After having talked about the Sturmpanzer E-75, we will now take a further look to the E-Series using data from “Waffend und Geheimwaffen des deutschen Heeres 1933-1945″ by Fritz Hahn.
The translation has been done mostly by Google Translator with later adjustment by hand so please bear with me any mistakes.
While the author did not participate in tank development, he worked on the V2 project and claims to have had access to the original papers of tank designs during WW2.
Some stuff has likely to be taken with a grain of salt and I will try to compare passages with Spielberger where possible.
So, without further ado:
The series started with the E-5, a fast and small two man tankette of 6 to 10 tons. Several projects have been drawn under the name “Wanze” (bug).
One particularly low model was built in the same pattern as the romanian tank destroyer “Maresal” with a 7.5 cm PAK 40 cannon.
BMW proposed a design of a 3550mm long vehicle powered by a 90HP 3.5 liter engine.
A workaround was the panzerjager Bren. On a 4t English captured tankette 3 panzerschreck were mounted, making it effectively an ambush APC.
According to Hahn, the companies Bussing, Daimler, Steyr, and Weserhütte submitted drafts together for a one-or two-seater tank destroyer armed with the 8cm PAW, although no final design was approved. The general inspector of the armored troops refused all these drafts on 19 march 1945 and also a so-called off-mg car.
In the latter, 870kg heavy, 2650mm long and 1600mm wide vehicle, the crew was housed lying down. This resulted in a tankette only 60cm high, with small armored doors, two machine guns and a flamethrower.
No mention of this tank has been made by Jentz, Doyle or Spielberger.
According to Hahn, E-10 was planned to be based on the Raupenschlepper Ost plans. The Klockner-Humboldt-Deutz plants in Ulm along with Denene was supposed to develop and manufacture the tank along with Steyr.
The company during the war converted the RSO tractor to the RSO/Pak 40 version but otherwise had no tank building experience.
The vehicle was supposed to be a light multipurpose armored vehicle and, according to Hahn, in October 1944 Hitler ordered the production of 2910 units, although apparently no final design was approved.
The E25 was planned to be developed into a tank destroyer and reconnaissance tank. The company Argus developed a the vehicle similar to the jagdpanzer Hetzer. The five built in Alkett were driven by the 12-cylinder Maybach HL 230 P 30, rated 700hp, designed to be able to reach 65 kilometers per hour.
This pretty much corresponds to Spielberger’s version, whom also mentions 400 and 600 HP engines.
The 26.3-ton vehicle carried a four man crew and was armed with the 7.5 cm PAK L/70. Additionally, there was the anti-aircraft flak a 2-cm in a small rotating tower. Later versions were supposed to mount 10.5cm KWK L/68.
Here instead we diverge at least partially, as Spielberger mentions 75mm L/48, L/70 and a “high performance 10.5cm” cannon.
This, in my opinion, is a wrong interpretation by the author, let’s see why.
This is a reconstruction of the basic design:
As you can see the gun points quite a bit forward from the tank, not unlike the Jagdpanzer IV, which was a notoriously nose heavy vehicle.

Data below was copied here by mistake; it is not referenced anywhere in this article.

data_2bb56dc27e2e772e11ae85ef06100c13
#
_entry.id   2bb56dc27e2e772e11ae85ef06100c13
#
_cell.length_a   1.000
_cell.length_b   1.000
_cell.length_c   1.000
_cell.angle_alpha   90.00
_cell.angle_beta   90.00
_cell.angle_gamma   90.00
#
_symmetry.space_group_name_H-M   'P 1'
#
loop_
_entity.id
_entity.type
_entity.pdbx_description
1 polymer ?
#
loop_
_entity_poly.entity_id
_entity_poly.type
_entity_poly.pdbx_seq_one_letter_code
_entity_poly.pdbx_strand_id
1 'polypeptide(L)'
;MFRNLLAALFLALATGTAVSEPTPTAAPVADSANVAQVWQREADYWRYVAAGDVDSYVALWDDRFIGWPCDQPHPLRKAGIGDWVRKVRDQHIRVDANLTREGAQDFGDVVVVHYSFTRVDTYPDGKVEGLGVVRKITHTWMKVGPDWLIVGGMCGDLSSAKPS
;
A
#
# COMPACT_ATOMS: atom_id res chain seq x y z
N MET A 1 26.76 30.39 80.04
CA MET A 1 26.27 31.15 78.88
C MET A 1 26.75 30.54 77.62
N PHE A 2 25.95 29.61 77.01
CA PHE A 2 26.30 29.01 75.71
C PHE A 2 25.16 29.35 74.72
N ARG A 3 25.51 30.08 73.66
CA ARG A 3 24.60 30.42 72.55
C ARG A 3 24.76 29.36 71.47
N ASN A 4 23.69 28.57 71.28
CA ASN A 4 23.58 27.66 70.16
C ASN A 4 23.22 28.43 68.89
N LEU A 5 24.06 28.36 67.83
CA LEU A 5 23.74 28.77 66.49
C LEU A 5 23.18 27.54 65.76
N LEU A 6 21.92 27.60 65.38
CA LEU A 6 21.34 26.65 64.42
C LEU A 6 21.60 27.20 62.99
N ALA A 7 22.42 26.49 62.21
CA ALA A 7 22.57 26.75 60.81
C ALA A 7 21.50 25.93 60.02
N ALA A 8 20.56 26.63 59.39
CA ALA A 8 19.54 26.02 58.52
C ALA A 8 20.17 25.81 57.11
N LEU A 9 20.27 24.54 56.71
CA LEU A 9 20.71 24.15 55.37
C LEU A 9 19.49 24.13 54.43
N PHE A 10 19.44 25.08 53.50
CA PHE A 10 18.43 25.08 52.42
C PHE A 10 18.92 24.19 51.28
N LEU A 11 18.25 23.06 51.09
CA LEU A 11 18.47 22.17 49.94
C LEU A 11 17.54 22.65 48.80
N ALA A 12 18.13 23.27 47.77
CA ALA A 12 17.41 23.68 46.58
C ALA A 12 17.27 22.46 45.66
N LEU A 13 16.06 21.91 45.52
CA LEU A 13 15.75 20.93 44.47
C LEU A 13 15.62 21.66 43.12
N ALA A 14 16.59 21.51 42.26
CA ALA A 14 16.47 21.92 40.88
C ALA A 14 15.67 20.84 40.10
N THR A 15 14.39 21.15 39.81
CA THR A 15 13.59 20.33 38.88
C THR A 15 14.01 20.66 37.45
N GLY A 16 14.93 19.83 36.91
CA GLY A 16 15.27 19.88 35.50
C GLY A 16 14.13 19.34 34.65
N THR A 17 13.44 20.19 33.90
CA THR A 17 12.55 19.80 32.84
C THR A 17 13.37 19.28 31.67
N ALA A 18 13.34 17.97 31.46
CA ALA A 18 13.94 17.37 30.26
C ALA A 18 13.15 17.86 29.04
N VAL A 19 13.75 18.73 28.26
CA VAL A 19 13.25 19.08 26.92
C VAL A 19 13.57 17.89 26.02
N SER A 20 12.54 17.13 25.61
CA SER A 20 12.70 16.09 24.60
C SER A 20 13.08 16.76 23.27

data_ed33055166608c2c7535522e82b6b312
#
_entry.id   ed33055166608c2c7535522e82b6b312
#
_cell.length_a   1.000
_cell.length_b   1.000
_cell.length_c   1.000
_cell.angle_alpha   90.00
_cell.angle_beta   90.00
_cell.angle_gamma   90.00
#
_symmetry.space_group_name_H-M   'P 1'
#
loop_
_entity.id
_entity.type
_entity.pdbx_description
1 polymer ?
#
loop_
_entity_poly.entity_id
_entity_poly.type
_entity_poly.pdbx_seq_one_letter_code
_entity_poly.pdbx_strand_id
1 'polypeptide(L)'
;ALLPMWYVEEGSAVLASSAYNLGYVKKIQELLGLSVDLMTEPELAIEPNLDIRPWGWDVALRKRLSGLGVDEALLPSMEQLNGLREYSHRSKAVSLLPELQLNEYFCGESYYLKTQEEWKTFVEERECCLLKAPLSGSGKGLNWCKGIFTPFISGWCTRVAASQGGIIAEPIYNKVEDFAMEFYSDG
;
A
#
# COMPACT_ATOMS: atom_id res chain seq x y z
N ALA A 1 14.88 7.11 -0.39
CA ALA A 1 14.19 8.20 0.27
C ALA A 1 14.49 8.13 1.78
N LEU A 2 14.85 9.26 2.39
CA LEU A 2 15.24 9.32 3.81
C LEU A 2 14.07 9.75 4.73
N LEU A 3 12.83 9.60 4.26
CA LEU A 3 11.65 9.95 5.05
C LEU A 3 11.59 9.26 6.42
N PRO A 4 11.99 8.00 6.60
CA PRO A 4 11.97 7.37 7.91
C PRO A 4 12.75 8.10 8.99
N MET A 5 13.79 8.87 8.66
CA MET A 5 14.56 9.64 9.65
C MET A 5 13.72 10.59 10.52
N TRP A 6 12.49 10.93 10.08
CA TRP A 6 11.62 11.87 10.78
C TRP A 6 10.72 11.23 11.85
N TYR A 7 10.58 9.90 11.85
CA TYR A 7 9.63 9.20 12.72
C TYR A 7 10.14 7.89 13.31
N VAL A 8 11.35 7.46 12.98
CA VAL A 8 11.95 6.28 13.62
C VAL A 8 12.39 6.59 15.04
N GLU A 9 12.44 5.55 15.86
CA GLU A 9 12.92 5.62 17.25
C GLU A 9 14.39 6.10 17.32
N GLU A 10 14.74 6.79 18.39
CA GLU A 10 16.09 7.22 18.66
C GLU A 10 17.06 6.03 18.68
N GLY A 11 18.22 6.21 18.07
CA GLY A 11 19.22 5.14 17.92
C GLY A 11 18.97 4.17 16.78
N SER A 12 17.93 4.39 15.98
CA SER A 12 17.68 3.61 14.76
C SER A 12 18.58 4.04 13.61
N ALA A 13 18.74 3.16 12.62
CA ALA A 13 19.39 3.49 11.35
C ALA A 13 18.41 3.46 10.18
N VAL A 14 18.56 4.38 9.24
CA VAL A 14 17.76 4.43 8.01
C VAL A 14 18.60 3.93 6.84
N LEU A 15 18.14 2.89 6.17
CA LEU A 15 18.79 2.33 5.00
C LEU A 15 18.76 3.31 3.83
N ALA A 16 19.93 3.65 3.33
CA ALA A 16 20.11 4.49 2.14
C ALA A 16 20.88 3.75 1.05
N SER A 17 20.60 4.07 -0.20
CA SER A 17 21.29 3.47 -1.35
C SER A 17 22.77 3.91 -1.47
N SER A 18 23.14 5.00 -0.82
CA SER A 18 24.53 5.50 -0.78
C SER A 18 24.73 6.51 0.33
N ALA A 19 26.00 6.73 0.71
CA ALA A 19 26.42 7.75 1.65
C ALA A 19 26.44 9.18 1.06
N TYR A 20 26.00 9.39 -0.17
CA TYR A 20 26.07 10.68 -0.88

A 75mm L/70 gun has a 5.25m long barrel, while a 10.5cm L/68 would be almost 2m longer!
Taking into account existing WWII designs, this would leave us with two other candidates, the 10.5cm L/52 (5.46m, or the slightly shorter Krupp L/47 draft but this is scraping the bottom of the design barrel) and the 10H64, which was a much shorter cannon firing primarily HEAT munitions.
As the former was discarded already as non-standard army caliber, it is very likely that the latter would have been the choice.
For the E-50, the company was responsible Weserhütte in bad Oeynhausen, the tank was planned to replace the Panther.
It was supposed to be powered by a 800HP Maybach engine, pushing the 50.8-tonne vehicle at 60 kmh. A new rotating turtet with a 8.8 cm Pak 42 was in development by Krupp.
Due to bombardments the manufacture of armored hulls slowed down several times and the conversion of a Tiger II hull was also not completed.
The E-75 used the same hull armor, but the interior was smaller due to stronger armor. Here, Weserhutte and Adler in Frankfurt ever had submitted a design. The 60t heavy chassis used eight rollers per side over the six rollers of e-50. The 10.5 cm L/68 was planned in the turret designed for E-50 as the main armament.
The 85t heavy assault gun variant was designed to use the new 15cm StuK 42 L/52, which fired a 42kg heavy tank shell.
The E-100 was the heaviest vehicle series that has been developed since June 1943 by the company Adler. The 8690mm long and 4480mm wide chassis was almost finished by the end of the war.
The 1000mm wide tracks had a ground pressure of 1,43 kg per square cm. As the engine the Maybach HL 295 was planned. This 12-cylinder displacement of 29.6 liters was planned to reach 1050 hp and bring the 140t heavy E-100 to 40kmh.
The front armor was 200mm, while sides were 120 thick. The turret was about 52t heavy, using the 12.8 cm KWK L/55, with a frontal armor of 240mm. As a six man crew was planned.
A jagdpanzer version armed with the 17cm L/50 StuK was planned.
A 71kg tank grenade was already available in this caliber.
All in all, Hahn seems to be either drawing on Spielberger as a source or having access to similar material.
While I doubt any deliberate forgery has been made, Hahn seems to have a marginal understanding of tank design and makes some wrong assumption in places.
Still, some details are useful in reconstructing the elusive E-series tanks, especially in association with writings left by Spielberger.
I sincerely hope this article picked your interest and welcome your comments as usual.